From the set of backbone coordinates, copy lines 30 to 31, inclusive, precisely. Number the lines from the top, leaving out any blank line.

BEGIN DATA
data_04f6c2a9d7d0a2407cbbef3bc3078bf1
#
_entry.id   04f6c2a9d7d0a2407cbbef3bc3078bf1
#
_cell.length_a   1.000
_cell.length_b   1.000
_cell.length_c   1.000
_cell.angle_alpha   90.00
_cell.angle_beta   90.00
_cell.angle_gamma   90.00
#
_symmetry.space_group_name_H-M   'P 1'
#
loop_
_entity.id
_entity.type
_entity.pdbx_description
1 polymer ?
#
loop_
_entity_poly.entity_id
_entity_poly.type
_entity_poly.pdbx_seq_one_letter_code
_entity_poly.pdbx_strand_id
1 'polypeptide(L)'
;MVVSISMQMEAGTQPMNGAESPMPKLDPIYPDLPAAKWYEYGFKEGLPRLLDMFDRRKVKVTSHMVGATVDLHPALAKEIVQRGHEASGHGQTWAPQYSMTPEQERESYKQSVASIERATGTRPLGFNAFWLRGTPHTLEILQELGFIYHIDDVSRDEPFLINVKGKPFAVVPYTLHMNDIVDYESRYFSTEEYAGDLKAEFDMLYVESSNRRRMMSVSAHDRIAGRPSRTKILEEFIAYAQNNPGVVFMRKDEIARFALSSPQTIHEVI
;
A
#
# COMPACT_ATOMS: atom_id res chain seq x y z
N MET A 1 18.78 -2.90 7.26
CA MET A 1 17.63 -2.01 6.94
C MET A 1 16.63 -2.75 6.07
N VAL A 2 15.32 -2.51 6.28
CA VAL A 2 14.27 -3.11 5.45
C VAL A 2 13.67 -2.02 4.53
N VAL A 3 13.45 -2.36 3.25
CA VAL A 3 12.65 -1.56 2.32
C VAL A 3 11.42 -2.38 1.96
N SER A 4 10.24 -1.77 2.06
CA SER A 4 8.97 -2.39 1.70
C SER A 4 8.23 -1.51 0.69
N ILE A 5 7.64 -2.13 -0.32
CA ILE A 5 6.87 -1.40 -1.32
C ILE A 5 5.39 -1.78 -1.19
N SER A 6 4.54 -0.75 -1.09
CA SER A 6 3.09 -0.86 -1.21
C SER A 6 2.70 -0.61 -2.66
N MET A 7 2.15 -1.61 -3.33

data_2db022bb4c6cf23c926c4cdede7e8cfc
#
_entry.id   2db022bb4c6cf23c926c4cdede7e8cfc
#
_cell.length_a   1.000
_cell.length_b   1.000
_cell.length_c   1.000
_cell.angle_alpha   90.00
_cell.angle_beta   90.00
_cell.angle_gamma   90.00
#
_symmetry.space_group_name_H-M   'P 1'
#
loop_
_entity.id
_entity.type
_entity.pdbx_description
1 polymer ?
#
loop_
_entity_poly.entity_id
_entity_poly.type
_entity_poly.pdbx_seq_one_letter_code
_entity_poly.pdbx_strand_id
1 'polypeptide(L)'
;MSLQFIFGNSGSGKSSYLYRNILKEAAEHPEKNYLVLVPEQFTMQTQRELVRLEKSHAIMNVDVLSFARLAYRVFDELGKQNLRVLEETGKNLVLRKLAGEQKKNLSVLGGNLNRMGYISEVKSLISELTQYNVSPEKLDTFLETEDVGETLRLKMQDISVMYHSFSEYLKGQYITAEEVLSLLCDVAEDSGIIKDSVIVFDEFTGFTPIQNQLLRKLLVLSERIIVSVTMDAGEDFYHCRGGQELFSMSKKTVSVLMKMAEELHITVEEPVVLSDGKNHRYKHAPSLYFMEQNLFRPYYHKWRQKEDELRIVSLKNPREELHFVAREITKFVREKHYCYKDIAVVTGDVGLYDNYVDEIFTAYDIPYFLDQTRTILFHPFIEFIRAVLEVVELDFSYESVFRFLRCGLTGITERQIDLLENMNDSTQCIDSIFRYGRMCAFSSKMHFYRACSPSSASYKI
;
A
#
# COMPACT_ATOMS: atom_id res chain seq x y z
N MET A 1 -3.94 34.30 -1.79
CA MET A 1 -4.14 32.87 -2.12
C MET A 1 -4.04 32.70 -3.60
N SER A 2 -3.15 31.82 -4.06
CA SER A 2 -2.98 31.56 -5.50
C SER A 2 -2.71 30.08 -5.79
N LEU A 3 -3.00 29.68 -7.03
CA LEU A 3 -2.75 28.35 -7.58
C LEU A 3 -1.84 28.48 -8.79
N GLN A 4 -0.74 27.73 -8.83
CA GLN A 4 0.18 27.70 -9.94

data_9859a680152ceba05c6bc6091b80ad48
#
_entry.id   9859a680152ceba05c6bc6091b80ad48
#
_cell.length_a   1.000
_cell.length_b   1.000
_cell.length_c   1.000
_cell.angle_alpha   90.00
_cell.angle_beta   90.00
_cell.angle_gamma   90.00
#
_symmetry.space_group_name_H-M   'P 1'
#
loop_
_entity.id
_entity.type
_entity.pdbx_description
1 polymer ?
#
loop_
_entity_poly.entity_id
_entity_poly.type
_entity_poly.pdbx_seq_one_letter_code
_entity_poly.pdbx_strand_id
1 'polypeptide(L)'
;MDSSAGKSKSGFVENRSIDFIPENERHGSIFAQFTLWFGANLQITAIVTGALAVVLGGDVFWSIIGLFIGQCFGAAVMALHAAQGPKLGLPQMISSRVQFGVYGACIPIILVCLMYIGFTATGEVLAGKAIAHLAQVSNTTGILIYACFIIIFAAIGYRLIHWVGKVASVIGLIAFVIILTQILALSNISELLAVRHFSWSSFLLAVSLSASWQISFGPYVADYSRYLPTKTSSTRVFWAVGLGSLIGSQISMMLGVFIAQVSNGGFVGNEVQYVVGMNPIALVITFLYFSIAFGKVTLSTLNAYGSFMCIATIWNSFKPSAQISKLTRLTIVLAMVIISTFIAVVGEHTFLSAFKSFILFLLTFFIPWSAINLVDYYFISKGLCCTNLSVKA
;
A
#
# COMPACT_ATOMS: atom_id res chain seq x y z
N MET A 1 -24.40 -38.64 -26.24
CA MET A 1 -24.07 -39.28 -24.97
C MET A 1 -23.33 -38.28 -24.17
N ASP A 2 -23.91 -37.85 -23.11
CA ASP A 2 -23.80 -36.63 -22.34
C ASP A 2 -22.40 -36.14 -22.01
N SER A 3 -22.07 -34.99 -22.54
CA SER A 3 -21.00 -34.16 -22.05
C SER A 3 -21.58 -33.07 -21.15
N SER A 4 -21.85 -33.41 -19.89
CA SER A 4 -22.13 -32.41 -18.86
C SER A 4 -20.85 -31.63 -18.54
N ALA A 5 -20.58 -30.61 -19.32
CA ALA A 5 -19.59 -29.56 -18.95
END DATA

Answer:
# COMPACT_ATOMS: atom_id res chain seq x y z
N MET A 1 18.78 -2.90 7.26